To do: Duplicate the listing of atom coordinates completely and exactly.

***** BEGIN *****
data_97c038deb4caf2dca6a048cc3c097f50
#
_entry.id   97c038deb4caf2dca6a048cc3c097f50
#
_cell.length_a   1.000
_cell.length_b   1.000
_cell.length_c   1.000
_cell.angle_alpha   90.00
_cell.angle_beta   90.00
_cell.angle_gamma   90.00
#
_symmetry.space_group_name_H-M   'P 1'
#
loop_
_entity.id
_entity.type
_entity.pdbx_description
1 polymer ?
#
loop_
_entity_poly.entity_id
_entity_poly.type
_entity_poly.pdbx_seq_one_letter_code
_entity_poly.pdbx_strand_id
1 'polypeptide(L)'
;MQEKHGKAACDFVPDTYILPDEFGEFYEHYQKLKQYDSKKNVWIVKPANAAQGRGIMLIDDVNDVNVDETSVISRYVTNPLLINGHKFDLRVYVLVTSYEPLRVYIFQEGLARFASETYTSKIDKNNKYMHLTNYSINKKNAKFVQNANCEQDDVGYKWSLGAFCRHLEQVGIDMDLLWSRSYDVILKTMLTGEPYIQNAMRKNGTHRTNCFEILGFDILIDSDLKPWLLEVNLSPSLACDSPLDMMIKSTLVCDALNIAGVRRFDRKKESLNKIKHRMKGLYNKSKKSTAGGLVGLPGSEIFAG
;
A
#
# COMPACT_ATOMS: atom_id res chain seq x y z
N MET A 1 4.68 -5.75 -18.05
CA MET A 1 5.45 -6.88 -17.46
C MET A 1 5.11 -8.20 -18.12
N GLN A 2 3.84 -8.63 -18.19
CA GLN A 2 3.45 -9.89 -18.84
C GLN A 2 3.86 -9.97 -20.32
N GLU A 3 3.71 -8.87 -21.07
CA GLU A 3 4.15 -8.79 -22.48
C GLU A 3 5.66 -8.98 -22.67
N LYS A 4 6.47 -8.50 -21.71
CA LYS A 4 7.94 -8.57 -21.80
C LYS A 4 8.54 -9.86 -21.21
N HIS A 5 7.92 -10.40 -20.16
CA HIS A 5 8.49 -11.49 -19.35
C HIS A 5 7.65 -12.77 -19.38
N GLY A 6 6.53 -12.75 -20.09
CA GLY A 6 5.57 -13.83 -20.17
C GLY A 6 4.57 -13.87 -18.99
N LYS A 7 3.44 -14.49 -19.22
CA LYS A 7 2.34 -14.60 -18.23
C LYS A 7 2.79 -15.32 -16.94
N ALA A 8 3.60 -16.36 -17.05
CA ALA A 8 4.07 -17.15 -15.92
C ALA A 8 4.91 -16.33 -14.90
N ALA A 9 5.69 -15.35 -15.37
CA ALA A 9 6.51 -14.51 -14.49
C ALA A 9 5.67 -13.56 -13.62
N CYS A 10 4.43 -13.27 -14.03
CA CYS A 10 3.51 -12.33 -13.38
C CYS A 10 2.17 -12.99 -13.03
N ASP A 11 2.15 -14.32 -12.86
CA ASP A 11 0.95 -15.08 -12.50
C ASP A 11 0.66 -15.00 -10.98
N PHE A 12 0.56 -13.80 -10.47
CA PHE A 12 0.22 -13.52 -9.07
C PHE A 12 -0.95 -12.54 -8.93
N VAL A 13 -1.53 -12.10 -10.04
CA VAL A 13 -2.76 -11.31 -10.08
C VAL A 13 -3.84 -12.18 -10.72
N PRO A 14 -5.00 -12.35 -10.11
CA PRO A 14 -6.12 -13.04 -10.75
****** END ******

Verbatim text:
data_97c038deb4caf2dca6a048cc3c097f50
#
_entry.id   97c038deb4caf2dca6a048cc3c097f50
#
_cell.length_a   1.000
_cell.length_b   1.000
_cell.length_c   1.000
_cell.angle_alpha   90.00
_cell.angle_beta   90.00
_cell.angle_gamma   90.00
#
_symmetry.space_group_name_H-M   'P 1'
#
loop_
_entity.id
_entity.type
_entity.pdbx_description
1 polymer ?
#
loop_
_entity_poly.entity_id
_entity_poly.type
_entity_poly.pdbx_seq_one_letter_code
_entity_poly.pdbx_strand_id
1 'polypeptide(L)'
;MQEKHGKAACDFVPDTYILPDEFGEFYEHYQKLKQYDSKKNVWIVKPANAAQGRGIMLIDDVNDVNVDETSVISRYVTNPLLINGHKFDLRVYVLVTSYEPLRVYIFQEGLARFASETYTSKIDKNNKYMHLTNYSINKKNAKFVQNANCEQDDVGYKWSLGAFCRHLEQVGIDMDLLWSRSYDVILKTMLTGEPYIQNAMRKNGTHRTNCFEILGFDILIDSDLKPWLLEVNLSPSLACDSPLDMMIKSTLVCDALNIAGVRRFDRKKESLNKIKHRMKGLYNKSKKSTAGGLVGLPGSEIFAG
;
A
#
# COMPACT_ATOMS: atom_id res chain seq x y z
N MET A 1 4.68 -5.75 -18.05
CA MET A 1 5.45 -6.88 -17.46
C MET A 1 5.11 -8.20 -18.12
N GLN A 2 3.84 -8.63 -18.19
CA GLN A 2 3.45 -9.89 -18.84
C GLN A 2 3.86 -9.97 -20.32
N GLU A 3 3.71 -8.87 -21.07
CA GLU A 3 4.15 -8.79 -22.48
C GLU A 3 5.66 -8.98 -22.67
N LYS A 4 6.47 -8.50 -21.71
CA LYS A 4 7.94 -8.57 -21.80
C LYS A 4 8.54 -9.86 -21.21
N HIS A 5 7.92 -10.40 -20.16
CA HIS A 5 8.49 -11.49 -19.35
C HIS A 5 7.65 -12.77 -19.38
N GLY A 6 6.53 -12.75 -20.09
CA GLY A 6 5.57 -13.83 -20.17
C GLY A 6 4.57 -13.87 -18.99
N LYS A 7 3.44 -14.49 -19.22
CA LYS A 7 2.34 -14.60 -18.23
C LYS A 7 2.79 -15.32 -16.94
N ALA A 8 3.60 -16.36 -17.05
CA ALA A 8 4.07 -17.15 -15.92
C ALA A 8 4.91 -16.33 -14.90
N ALA A 9 5.69 -15.35 -15.37
CA ALA A 9 6.51 -14.51 -14.49
C ALA A 9 5.67 -13.56 -13.62
N CYS A 10 4.43 -13.27 -14.03
CA CYS A 10 3.51 -12.33 -13.38
C CYS A 10 2.17 -12.99 -13.03
N ASP A 11 2.15 -14.32 -12.86
CA ASP A 11 0.95 -15.08 -12.50
C ASP A 11 0.66 -15.00 -10.98
N PHE A 12 0.56 -13.80 -10.47
CA PHE A 12 0.22 -13.52 -9.07
C PHE A 12 -0.95 -12.54 -8.93
N VAL A 13 -1.53 -12.10 -10.04
CA VAL A 13 -2.76 -11.31 -10.08
C VAL A 13 -3.84 -12.18 -10.72
N PRO A 14 -5.00 -12.35 -10.11
CA PRO A 14 -6.12 -13.04 -10.75